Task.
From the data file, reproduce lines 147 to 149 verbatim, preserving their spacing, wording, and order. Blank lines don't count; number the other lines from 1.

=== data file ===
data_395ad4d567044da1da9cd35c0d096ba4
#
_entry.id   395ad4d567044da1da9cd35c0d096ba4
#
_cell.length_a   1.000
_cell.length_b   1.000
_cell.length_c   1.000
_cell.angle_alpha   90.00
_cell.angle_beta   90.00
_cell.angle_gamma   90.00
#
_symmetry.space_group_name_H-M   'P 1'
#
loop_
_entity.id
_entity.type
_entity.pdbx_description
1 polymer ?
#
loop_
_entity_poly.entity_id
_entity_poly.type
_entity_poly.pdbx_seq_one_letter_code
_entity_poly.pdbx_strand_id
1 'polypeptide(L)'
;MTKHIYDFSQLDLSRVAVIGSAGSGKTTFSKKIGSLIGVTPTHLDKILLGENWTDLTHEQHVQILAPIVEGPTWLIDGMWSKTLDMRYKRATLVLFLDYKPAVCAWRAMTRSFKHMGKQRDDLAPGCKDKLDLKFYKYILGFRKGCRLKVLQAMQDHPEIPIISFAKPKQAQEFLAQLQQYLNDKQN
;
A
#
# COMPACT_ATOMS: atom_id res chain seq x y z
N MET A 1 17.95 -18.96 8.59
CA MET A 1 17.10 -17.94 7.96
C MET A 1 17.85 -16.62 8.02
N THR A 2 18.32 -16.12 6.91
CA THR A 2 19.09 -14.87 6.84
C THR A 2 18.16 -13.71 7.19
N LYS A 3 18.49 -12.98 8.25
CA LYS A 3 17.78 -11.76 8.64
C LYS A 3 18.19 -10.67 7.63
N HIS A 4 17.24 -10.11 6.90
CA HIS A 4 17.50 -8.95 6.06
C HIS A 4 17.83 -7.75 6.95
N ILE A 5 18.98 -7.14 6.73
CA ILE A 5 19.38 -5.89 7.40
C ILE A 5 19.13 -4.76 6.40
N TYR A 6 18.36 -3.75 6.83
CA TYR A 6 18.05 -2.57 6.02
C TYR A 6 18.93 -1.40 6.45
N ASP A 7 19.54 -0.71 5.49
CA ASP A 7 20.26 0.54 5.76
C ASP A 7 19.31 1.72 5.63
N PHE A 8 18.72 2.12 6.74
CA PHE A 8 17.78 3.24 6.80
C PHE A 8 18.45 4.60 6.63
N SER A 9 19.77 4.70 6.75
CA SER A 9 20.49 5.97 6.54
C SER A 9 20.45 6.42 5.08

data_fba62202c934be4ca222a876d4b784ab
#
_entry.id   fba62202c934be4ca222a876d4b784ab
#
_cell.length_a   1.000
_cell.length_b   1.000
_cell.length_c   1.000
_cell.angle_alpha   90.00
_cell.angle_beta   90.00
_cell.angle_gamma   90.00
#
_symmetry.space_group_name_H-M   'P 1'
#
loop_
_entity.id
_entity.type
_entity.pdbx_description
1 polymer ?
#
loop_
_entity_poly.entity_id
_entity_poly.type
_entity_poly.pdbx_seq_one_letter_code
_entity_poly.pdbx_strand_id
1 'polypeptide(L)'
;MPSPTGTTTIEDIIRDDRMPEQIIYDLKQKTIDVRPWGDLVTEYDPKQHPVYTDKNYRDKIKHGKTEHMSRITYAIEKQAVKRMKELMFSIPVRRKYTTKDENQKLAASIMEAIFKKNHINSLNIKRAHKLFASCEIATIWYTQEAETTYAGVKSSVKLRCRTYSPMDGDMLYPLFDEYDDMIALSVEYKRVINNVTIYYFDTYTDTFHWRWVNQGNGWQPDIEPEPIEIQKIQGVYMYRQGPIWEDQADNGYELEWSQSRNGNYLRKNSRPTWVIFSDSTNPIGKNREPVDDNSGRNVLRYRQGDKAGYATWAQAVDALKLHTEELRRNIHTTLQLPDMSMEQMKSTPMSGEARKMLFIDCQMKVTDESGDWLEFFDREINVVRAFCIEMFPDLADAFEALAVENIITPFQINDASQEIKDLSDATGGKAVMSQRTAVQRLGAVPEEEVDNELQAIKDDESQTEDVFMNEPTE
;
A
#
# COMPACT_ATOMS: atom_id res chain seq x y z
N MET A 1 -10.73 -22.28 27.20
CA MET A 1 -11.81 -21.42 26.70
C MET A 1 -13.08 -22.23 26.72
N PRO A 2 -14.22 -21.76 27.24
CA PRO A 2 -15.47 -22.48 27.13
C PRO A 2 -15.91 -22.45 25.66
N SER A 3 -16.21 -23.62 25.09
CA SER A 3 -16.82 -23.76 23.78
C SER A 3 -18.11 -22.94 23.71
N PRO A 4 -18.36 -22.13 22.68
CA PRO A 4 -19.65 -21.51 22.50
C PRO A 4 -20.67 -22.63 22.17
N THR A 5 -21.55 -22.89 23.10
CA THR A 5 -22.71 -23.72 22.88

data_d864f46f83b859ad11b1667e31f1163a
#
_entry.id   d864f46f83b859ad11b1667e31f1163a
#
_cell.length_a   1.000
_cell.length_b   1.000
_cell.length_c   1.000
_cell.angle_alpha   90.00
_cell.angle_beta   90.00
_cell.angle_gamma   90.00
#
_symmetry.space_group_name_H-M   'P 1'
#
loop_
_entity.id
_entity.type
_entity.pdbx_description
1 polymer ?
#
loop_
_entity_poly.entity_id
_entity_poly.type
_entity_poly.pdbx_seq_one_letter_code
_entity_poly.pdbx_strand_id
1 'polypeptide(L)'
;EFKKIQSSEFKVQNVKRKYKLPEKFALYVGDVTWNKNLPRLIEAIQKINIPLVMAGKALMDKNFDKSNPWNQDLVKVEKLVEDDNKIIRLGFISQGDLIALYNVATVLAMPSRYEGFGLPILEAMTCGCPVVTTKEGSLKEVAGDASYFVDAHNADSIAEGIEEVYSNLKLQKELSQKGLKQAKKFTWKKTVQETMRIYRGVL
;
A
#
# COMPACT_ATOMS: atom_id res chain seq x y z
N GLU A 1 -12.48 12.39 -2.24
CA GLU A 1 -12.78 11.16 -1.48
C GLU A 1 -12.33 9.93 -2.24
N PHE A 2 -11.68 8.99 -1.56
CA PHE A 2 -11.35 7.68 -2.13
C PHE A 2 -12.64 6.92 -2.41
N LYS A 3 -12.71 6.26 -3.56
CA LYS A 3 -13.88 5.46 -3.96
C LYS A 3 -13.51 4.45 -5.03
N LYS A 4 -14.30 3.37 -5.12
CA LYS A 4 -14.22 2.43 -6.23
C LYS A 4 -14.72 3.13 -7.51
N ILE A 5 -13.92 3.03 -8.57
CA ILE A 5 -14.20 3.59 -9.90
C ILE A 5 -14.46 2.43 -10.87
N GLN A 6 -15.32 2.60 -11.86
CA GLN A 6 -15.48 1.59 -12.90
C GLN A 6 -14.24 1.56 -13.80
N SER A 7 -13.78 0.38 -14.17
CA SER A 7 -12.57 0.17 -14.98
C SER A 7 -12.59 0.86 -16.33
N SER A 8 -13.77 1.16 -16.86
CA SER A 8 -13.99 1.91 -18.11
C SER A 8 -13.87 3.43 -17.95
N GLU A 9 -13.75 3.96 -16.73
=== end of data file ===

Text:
N GLN A 6 -15.32 2.60 -11.86
CA GLN A 6 -15.48 1.59 -12.90
C GLN A 6 -14.24 1.56 -13.80